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Sport: gender-testing guidelines suspended

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sportGender testing ‘goes to the very heart of the perception of women who play sport’.

The International Association of Athletics Federations (IAAF) has had its guidelines on hyperandrogenism suspended for two years after their validity was questioned.

And if during those two years the IAAF cannot find any further evidence to support the form of gender testing in question, the rules will be have to be scrapped.

Hyperandrogenism is a condition which causes higher than normal levels of testosterone in women and girls.

Dutee Chand had her whole life turned upside down when, in 2014, she was dropped from the Indian team for the Commonwealth Games less than two weeks before they started.

The rising star of Indian athletics, the first Indian sprinter to reach a world athletics event in 2013, predicted, at just 19, to be a future Olympic medallist had failed a hormone test.

Chand, however, rejected hormone therapy and possibly genital surgery and challenged the ruling.

She and Dr Payoshni Mitra, a researcher on gender issues, put together a case and presented it to the Court of Arbitration for Sport (CAS) in October 2014.

And in July 2015 the CAS concluded that not only were the guidelines flawed but there was no evidence to show that such “abnormal” levels of testosterone produced a significant improvement in athletic performance.

So Chand has been cleared to race – and is now hoping to qualify for the Rio Olympics in 2016.

The guidelines were only introduced after the last high profile case, that of South African runner Caster Semenya, who was asked to take a gender test in 2009 shortly before winning the 800m at the World Athletics Championships in Berlin – and breaking a world record.

She didn’t conform to some feminine “norm” being distinctly muscular while still a teenager. Suspicions lead to the IAAF being “obliged to investigate”, although this was initially to discount drug-taking.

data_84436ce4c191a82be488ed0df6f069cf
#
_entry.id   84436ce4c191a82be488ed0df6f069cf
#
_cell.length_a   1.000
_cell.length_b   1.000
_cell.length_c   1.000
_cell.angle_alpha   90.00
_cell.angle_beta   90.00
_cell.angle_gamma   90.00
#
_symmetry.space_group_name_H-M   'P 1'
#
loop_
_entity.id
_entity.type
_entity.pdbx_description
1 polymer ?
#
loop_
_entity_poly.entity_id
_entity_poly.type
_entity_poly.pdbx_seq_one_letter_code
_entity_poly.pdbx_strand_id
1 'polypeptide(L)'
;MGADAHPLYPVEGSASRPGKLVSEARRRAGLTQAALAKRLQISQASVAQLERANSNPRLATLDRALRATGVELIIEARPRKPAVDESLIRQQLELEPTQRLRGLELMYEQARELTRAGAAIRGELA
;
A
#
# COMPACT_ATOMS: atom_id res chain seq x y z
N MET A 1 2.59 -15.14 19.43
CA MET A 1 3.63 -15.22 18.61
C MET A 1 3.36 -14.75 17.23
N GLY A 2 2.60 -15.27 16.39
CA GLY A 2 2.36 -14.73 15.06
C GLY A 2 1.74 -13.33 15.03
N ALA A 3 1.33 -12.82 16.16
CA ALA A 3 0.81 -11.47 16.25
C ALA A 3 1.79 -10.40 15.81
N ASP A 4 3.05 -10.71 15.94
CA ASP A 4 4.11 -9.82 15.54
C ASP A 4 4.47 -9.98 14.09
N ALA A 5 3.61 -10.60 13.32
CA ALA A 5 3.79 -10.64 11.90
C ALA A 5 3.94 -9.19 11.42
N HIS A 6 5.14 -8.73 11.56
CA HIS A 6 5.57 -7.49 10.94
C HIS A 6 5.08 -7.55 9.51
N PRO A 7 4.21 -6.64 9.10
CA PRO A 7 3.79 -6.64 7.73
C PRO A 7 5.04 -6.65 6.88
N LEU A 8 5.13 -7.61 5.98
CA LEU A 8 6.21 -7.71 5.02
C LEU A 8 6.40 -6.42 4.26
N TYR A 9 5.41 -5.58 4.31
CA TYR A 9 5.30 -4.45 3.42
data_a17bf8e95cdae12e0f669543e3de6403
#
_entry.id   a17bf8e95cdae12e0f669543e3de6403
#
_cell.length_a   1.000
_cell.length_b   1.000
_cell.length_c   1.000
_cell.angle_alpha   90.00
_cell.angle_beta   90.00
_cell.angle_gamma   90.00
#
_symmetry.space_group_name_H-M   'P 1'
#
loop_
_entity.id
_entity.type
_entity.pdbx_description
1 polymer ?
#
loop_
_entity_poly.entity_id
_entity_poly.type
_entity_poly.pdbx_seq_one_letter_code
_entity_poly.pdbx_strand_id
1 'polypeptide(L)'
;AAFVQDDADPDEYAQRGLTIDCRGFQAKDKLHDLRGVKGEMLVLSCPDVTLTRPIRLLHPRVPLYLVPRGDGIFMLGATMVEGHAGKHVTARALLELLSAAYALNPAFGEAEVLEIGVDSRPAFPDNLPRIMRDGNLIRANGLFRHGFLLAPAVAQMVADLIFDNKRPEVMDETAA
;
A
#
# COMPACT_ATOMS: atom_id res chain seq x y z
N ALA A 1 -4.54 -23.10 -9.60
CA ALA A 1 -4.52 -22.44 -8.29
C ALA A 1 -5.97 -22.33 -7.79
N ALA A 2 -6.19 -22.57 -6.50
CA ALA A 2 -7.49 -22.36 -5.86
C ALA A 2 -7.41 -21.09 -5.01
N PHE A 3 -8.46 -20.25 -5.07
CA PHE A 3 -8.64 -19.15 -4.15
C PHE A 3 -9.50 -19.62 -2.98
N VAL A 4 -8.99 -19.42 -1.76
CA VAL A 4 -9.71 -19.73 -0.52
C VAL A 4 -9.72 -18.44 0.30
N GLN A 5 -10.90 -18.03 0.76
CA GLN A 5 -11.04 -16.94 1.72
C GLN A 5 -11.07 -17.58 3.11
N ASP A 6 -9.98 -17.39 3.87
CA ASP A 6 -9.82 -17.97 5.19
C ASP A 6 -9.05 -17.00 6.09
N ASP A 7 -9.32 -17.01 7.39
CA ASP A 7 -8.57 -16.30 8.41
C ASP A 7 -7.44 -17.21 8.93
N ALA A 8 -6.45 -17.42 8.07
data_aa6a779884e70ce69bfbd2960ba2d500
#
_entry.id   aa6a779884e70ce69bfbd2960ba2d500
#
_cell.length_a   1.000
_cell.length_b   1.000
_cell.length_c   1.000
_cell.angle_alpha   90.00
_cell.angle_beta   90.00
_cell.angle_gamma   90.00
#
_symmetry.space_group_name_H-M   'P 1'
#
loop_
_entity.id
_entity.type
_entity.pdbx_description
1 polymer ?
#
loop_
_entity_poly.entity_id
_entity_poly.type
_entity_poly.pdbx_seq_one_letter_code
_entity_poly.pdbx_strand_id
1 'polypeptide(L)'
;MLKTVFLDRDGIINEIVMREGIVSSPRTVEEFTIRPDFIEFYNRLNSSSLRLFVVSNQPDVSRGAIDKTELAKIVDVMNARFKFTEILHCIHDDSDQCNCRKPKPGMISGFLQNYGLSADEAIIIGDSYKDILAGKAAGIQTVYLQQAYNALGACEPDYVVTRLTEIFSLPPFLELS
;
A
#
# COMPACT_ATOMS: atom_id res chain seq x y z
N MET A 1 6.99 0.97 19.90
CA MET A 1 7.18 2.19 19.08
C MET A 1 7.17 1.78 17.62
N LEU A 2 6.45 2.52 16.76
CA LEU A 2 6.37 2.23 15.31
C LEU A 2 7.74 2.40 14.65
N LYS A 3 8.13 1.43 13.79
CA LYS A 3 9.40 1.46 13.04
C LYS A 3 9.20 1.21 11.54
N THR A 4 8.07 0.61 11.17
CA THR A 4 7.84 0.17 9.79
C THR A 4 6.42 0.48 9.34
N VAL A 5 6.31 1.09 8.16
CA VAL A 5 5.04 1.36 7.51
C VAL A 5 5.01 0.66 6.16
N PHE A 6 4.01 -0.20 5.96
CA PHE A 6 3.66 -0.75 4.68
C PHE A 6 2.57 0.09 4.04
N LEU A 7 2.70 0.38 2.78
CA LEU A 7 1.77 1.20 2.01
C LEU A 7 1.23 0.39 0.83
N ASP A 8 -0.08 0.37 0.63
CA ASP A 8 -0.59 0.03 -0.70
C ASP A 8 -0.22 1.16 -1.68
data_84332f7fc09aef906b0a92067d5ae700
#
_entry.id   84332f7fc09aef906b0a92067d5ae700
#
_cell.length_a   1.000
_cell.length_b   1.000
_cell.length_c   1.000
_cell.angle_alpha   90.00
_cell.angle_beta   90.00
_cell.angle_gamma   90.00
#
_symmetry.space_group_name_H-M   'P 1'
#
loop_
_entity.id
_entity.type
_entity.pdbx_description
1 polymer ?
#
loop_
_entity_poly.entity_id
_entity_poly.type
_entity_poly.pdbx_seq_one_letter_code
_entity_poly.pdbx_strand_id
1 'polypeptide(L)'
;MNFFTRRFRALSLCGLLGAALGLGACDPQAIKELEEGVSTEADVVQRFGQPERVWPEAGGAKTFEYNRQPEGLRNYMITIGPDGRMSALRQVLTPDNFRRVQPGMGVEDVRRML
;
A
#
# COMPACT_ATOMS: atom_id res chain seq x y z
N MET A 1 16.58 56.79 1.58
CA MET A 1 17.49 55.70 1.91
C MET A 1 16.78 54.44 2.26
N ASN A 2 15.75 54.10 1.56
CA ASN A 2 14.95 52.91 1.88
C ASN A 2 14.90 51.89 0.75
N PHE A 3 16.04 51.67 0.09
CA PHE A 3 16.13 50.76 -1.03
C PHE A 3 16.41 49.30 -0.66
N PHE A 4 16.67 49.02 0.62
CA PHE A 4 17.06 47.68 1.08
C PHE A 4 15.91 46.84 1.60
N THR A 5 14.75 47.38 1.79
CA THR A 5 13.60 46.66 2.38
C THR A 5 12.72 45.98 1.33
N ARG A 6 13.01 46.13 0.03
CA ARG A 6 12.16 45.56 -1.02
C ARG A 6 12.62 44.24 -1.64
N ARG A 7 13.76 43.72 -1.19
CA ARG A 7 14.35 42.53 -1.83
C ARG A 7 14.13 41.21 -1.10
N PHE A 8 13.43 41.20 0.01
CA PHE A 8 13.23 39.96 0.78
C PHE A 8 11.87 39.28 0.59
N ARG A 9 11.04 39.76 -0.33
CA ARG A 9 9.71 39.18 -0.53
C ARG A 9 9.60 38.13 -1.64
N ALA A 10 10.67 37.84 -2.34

Semenya went through years of abuse and intense scrutiny before she made a comeback and won a silver medal at the London2012 Olympics.

For a long time now doubts have been expressed about why and how tests have been carried out.

And it is not just in athletics where this is an issue.

All the teams were ‘gender-tested’ before the Women’s World Cup in June. Each team’s doctor had to complete and document the testing before signing a ‘declaration of gender verification‘.

Many see this as just a necessary evil in the life of a female athlete, but there have been instances where the practice has been ruthlessly and cynically exploited.

In 2013 for example, seven coaches threatened to boycott the the South Korean football K-League if the exceptional Seoul City striker Park Eun-Seon was not only tested but also banned from playing until her gender could be verified.

This obviously had nothing to with the fact that she was on a run of 19 goals in 22 games.

As I wrote for WVoN at the time: “Gender testing goes far beyond one group’s attempt to nobble a league’s top scorer through lies and intimidation, shocking though that is.

“It goes to the very heart of the perception of women who play sport.”

But since then there has been a new and worrying development, to which I alluded above; the ‘normalisation” of female genitalia’.

One part of the therapy suggested to ‘combat’ hyperandrogenism can be ‘clitoral reduction’ or removal of internal testes.

However, such surgery is based on the theory that high levels of testosterone or androgens improve athletic ability.

Can it really be that women are being operated on so that they conform to someone’s idea of what genitalia should look like?

There is all the campaigning going on around the evils of ‘culturally inspired’ female genital mutilation (FGM), and yet here it seems to be sanctioned – in the name of sport.

As this is looking to be a discredited theory this practice should be stopped immediately. The CAS, you recall, has concluded that there is no evidence to show that “abnormal” levels of testosterone produce a significant improvement in athletic performance.

The IAAF has two years to sort out its hyperandrogenism guidelines.

Meanwhile other gender testing goes on regardless.

Where this leaves intersex athletes or women with unusual hormonal make-ups is unclear.

And while doctors may no longer ask women athletes to drop their underwear to gauge gender, it seems some of the science is still rooted in fantasy.

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